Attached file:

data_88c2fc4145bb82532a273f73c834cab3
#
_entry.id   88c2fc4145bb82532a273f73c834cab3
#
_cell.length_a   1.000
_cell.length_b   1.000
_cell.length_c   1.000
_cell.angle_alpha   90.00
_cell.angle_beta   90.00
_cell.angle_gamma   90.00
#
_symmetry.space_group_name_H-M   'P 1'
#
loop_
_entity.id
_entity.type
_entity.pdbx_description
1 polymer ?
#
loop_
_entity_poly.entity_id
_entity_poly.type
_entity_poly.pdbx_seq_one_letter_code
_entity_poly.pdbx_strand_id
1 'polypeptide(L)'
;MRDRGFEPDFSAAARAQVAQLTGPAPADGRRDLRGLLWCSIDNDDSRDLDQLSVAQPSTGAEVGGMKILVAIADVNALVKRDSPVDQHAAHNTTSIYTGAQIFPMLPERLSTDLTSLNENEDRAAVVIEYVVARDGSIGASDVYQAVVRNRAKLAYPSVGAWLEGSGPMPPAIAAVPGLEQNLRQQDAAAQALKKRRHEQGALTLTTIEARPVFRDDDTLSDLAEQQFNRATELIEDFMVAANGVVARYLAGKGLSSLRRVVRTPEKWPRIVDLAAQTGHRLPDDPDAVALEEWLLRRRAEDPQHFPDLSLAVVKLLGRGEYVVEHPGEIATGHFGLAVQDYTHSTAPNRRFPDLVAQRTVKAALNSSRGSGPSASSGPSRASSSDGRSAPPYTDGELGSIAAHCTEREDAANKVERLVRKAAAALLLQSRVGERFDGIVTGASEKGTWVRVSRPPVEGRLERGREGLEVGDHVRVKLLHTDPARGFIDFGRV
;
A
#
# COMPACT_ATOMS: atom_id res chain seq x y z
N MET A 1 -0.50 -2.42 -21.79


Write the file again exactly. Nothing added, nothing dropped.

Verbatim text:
data_88c2fc4145bb82532a273f73c834cab3
#
_entry.id   88c2fc4145bb82532a273f73c834cab3
#
_cell.length_a   1.000
_cell.length_b   1.000
_cell.length_c   1.000
_cell.angle_alpha   90.00
_cell.angle_beta   90.00
_cell.angle_gamma   90.00
#
_symmetry.space_group_name_H-M   'P 1'
#
loop_
_entity.id
_entity.type
_entity.pdbx_description
1 polymer ?
#
loop_
_entity_poly.entity_id
_entity_poly.type
_entity_poly.pdbx_seq_one_letter_code
_entity_poly.pdbx_strand_id
1 'polypeptide(L)'
;MRDRGFEPDFSAAARAQVAQLTGPAPADGRRDLRGLLWCSIDNDDSRDLDQLSVAQPSTGAEVGGMKILVAIADVNALVKRDSPVDQHAAHNTTSIYTGAQIFPMLPERLSTDLTSLNENEDRAAVVIEYVVARDGSIGASDVYQAVVRNRAKLAYPSVGAWLEGSGPMPPAIAAVPGLEQNLRQQDAAAQALKKRRHEQGALTLTTIEARPVFRDDDTLSDLAEQQFNRATELIEDFMVAANGVVARYLAGKGLSSLRRVVRTPEKWPRIVDLAAQTGHRLPDDPDAVALEEWLLRRRAEDPQHFPDLSLAVVKLLGRGEYVVEHPGEIATGHFGLAVQDYTHSTAPNRRFPDLVAQRTVKAALNSSRGSGPSASSGPSRASSSDGRSAPPYTDGELGSIAAHCTEREDAANKVERLVRKAAAALLLQSRVGERFDGIVTGASEKGTWVRVSRPPVEGRLERGREGLEVGDHVRVKLLHTDPARGFIDFGRV
;
A
#
# COMPACT_ATOMS: atom_id res chain seq x y z
N MET A 1 -0.50 -2.42 -21.79